Senior Research Officer
Conjoint Lecturer, School of Medical Sciences, UNSW
+612 9399 1062
Dr Sturnieks has a PhD in human biomechanics (UWA). She is Laboratory Manager for the Falls, Balance and Injury Research Centre at NeuRA including a new state-of-the-art Balance and Gait Analysis Laboratory. Her research focuses on understanding biomechanical, sensorimotor and neurocognitive contributions to balance and falls in older people and clinical groups, and randomised controlled trials of novel interventions to prevent falls involving balance, stepping and cognitive training. Dr Sturnieks is active in translating research findings, is Executive Board Member of the Australian and New Zealand Falls Prevention Society and Advisory Committee Member for the NSW Falls Prevention Network and NSW Ministry of Health -funded Active and Healthy website.
The aims of this study was to determine:
The study involved an assessment with a series of interesting tests evaluating your vision, strength, reaction time, sensation, balance and mobility.
This study aims to investigate the benefits of balance training and brain training on physical functions (balance and mobility), cognitive functions, general health and accidental fall events in people aged 65+ years.
The smartstep training system has been designed to enable you to undertake training in your own home, by playing engaging and enjoyable computer games. The system connects to a TV or computer monitor. The games are played with either a step mat (Figure 1) or a touch pad (Figure 2). These games have been designed to train important balance and cognitive functions, while also being fun. You may recognise some of the games, such as Space Invaders and Tetris (Figure 3).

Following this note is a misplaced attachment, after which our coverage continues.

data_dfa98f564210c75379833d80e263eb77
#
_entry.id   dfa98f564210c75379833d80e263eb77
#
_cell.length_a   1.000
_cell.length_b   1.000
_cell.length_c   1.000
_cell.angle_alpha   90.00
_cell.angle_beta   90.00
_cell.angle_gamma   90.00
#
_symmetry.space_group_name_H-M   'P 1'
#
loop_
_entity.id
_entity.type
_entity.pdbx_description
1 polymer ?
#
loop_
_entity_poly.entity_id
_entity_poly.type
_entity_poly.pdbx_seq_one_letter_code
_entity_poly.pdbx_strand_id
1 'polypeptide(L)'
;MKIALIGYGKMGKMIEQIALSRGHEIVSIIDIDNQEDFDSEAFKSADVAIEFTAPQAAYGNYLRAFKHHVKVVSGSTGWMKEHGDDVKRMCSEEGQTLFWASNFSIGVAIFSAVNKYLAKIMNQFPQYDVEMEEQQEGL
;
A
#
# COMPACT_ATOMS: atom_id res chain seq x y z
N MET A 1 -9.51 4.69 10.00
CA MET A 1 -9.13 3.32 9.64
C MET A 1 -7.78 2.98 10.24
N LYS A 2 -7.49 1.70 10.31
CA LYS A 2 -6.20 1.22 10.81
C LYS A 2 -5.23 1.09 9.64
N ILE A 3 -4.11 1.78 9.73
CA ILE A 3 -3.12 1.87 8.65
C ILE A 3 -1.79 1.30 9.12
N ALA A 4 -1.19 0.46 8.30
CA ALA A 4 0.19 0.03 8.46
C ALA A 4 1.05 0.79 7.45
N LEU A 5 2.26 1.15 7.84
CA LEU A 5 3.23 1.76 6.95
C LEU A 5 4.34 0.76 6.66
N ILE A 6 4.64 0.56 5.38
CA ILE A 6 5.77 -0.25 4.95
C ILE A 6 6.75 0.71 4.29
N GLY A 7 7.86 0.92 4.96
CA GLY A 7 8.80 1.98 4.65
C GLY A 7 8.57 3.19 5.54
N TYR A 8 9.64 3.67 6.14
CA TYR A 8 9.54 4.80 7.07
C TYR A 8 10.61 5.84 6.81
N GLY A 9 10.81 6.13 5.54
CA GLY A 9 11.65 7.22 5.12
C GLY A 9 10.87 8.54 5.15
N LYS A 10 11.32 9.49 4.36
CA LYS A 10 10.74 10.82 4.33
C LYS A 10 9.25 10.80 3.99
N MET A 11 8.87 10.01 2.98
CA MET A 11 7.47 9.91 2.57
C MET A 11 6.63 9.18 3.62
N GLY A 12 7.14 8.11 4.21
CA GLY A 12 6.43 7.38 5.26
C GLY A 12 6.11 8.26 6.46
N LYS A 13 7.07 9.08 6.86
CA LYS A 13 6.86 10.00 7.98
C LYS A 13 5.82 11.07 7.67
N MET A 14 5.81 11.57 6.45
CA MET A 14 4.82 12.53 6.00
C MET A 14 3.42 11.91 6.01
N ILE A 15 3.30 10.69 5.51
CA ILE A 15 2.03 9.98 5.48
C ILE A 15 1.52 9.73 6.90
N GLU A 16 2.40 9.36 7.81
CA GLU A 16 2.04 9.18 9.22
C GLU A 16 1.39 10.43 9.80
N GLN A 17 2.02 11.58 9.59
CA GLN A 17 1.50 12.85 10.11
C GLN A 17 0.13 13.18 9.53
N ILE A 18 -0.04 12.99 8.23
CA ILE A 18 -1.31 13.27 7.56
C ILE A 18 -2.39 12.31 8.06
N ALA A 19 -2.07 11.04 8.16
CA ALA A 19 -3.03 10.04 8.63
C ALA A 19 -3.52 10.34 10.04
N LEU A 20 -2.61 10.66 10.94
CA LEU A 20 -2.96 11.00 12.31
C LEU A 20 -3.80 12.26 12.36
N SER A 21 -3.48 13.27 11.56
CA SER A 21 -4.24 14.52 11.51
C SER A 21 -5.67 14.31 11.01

VICKY SMITH Executive Assistant
JESSICA TURNER Research Assistant
JOANNE LO Research Assistant
CAMERON HICKS Research Assistant
DR ESTHER VANCE Senior Research Assistant
DANIELA MEINRATH Masters student
DR YOSHIRO OKUBO
JOANA CAETANO PhD student
MAYNA RATANAPONGLEKA Research Assistant
PROF CATHIE SHERRINGTON Senior research officer
Step training only in the forward direction improved stepping speed but may acutely slow response times in the untrained diagonal direction. However, this acute effect appears to dissipate after a few repeated step trials. Step training in both forward and lateral directions appears to induce no negative transfer effects in diagonal stepping. These findings suggest home-based step training systems present low risk of harm through negative transfer effects in untrained stepping directions.
Superior executive function, fast processing speed, and good muscle strength and balance were all associated with successful gait adaptability. Processing speed appears particularly important for precise foot placements; cognitive capacity for step length adjustments; and early and/or additional cognitive processing involving the inhibition of a stepping pattern for obstacle avoidance. This information may facilitate fall risk assessments and fall prevention strategies.